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An NWO demonstrator grant has been awarded to provide proof of concept for a novel class of small molecule Notch inhibitors in breast cancer.
The Notch pathway is frequently deregulated in many cancers, including triple negative breast cancer for which there are no specific treatments available. Current Notch inhibitors target the aspartyl proteases presenilin are limited because they also target the Notch pathway in normal tissues causing toxicity. We have developed a new class of potent non-toxic Notch/g-secretase inhibitors that are more specific for tumor cells and less harmful to normal tissues. We expect these inhibitors to have improved anti-cancer activity since they are tolerated at higher dose and duration that current drugs.
The key objectives are investigating the efficacy of a novel class of potent small molecule inhibitors targeting the Notch pathway in triple negative breast cancer (TNBC). In this project you will 1. Apply in vitro assays (cells and isolated enzyme complexes) to measure the potency of these inhibitors and ii. their efficacy using 3D breast cancer (organoid) models. You will also use RNAseq from these TNBC cell models and tumors to identify biomarkers of response.
We are looking for a Postdoc with a PhD in molecular biology and broad experience and track record with in vitro (primary) cell culture and protein/enzyme biochemistry.
We are looking for an open-minded, independent and result-oriented scientist to join our team. You are fluent in English, both in writing and speech.
Fixed-term contract: 12 months.
The position (1.0 FTE) is temporary for the duration of 1 year. Depending on experience and qualification, the maximum gross monthly salary is € 5.211,- (in accordance with scale 11).
The terms of employment of Maastricht University are set out in the Collective Labour Agreement of Dutch Universities (CAO). Furthermore, local UM provisions also apply. For more information look at the website www.maastrichtuniversity.nl > About UM > Working at UM.
Maastricht University is renowned for its unique, innovative, problem-based learning system, which is characterized by a small-scale and student-oriented approach. Research at UM is characterized by a multidisciplinary and thematic approach, and is concentrated in research institutes and schools. Maastricht University has around 20,000 students and 4,700 employees. Reflecting the university's strong international profile, a fair amount of both students and staff are from abroad. The university hosts 6 faculties: Faculty of Health, Medicine and Life Sciences, Faculty of Law, School of Business and Economics, Faculty of Science and Engineering, Faculty of Arts and Social Sciences, Faculty of Psychology and Neuroscience. For more information, visit www.maastrichtuniversity.nl.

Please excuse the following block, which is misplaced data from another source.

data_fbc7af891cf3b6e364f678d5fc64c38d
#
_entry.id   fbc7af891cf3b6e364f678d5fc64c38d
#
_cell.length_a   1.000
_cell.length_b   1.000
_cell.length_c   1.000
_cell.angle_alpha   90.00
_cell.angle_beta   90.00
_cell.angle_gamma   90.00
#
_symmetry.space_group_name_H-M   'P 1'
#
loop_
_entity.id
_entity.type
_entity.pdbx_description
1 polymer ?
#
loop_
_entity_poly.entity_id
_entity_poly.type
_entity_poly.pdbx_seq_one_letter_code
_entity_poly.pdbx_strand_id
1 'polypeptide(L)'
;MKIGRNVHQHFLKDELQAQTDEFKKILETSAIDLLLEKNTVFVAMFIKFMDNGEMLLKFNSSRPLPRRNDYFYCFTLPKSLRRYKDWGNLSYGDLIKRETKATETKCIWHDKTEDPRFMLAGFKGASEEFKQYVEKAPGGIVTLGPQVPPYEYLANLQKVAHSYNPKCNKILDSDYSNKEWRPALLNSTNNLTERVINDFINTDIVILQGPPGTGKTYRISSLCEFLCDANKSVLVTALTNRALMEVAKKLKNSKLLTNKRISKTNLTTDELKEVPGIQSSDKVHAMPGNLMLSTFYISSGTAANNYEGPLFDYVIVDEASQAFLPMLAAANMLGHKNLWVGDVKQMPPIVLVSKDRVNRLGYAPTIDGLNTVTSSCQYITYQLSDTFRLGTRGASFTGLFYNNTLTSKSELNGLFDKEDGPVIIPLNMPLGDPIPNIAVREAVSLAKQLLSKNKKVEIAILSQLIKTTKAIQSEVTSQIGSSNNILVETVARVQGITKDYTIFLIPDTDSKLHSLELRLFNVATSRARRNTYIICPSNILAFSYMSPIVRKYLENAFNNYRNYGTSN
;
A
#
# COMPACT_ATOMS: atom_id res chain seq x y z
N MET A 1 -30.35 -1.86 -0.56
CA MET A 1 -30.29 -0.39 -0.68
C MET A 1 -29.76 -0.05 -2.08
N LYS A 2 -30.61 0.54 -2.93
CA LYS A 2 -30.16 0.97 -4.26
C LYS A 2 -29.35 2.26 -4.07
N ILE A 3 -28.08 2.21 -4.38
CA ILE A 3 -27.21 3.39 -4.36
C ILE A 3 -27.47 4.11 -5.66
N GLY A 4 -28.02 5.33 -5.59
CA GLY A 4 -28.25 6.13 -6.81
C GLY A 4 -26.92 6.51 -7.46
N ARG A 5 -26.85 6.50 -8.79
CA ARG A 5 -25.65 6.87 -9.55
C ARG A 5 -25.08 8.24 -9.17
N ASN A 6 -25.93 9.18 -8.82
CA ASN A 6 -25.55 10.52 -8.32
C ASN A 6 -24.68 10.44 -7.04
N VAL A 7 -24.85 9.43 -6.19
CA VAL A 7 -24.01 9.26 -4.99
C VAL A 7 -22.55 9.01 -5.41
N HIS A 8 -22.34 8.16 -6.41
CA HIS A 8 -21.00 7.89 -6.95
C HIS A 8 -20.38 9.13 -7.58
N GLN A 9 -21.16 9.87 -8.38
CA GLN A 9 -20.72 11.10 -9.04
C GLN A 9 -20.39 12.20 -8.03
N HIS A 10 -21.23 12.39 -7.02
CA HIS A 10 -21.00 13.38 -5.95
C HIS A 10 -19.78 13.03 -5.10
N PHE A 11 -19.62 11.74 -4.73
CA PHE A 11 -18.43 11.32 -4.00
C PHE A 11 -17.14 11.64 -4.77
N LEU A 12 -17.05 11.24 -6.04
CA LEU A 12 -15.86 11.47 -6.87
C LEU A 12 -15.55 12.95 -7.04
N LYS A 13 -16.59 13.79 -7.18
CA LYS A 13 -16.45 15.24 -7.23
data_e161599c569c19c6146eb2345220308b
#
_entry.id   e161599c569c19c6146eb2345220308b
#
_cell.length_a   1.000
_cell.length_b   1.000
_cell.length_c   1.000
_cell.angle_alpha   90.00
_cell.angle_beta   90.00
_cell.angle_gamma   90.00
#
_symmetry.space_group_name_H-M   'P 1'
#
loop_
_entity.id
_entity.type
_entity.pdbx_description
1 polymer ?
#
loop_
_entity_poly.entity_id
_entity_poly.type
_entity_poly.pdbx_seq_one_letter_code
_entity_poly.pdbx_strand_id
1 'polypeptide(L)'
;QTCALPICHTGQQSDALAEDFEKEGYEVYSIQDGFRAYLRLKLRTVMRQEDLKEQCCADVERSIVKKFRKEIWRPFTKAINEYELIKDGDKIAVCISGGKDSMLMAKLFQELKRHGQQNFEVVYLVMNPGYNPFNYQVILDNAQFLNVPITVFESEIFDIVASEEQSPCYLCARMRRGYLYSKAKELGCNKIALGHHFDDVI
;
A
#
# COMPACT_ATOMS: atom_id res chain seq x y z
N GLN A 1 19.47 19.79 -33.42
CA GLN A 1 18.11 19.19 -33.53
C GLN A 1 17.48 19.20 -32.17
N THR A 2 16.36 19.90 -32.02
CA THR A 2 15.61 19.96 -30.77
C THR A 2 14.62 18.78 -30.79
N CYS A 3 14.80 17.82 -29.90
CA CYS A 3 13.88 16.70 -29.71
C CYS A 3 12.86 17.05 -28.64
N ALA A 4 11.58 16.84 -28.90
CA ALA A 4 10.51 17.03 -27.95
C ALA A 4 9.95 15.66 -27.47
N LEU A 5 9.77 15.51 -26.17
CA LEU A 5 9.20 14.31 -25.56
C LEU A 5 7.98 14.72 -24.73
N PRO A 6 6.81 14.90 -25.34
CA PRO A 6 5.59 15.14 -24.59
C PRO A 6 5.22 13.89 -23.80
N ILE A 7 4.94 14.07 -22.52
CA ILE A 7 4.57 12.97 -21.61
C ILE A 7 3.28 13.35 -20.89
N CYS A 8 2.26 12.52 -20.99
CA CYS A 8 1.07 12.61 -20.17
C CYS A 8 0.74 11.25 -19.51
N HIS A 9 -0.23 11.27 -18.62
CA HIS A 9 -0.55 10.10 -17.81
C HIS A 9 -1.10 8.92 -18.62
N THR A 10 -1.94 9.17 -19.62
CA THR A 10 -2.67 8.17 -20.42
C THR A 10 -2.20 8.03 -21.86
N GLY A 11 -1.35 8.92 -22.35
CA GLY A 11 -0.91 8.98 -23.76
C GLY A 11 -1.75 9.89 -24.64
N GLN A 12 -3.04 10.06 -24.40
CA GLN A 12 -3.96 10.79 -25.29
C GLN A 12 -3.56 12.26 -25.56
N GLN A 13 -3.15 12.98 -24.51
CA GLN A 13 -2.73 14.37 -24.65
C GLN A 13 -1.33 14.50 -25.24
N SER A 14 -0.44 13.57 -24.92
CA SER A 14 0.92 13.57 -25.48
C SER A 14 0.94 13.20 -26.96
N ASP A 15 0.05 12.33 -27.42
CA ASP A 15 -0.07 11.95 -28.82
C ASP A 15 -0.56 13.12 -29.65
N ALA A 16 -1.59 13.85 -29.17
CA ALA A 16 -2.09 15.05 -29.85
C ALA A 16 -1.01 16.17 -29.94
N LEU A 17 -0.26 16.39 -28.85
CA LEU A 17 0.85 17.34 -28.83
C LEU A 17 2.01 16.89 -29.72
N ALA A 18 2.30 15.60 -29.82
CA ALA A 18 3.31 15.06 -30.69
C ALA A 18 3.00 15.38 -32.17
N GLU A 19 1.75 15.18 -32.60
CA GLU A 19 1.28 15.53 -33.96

GROW Institute for Oncology and Developmental Biology (www.grow-um.nl).
The radiotherapy department (www.maastrolab.com) is a basic and translational research laboratory embedded within the GROW research institute of the Faculty of Health, Medicine and Life Sciences at Maastricht University and closely affiliated with Maastro patient clinic and the Maastricht Comprehensive Cancer Centre. Current research is focused on identifying therapeutic vulnerabilities in the tumor microenvironment to improve treatment response. The lab has four PI’s with research topics in the area of tumor cell metabolism (Kampen Group), Cell death (Bock group), Autophagy and extracellular vesicles (Rouschop group) and Stem cells and hypoxia (Vooijs Group). The Notch group has developed in vivo and in vitro primary patient-derived normal and cancer (stem) cell models to study Notch cell fate decisions.
Maastricht University (UM)
Universiteitssingel 50, 6229 ER, Maastricht
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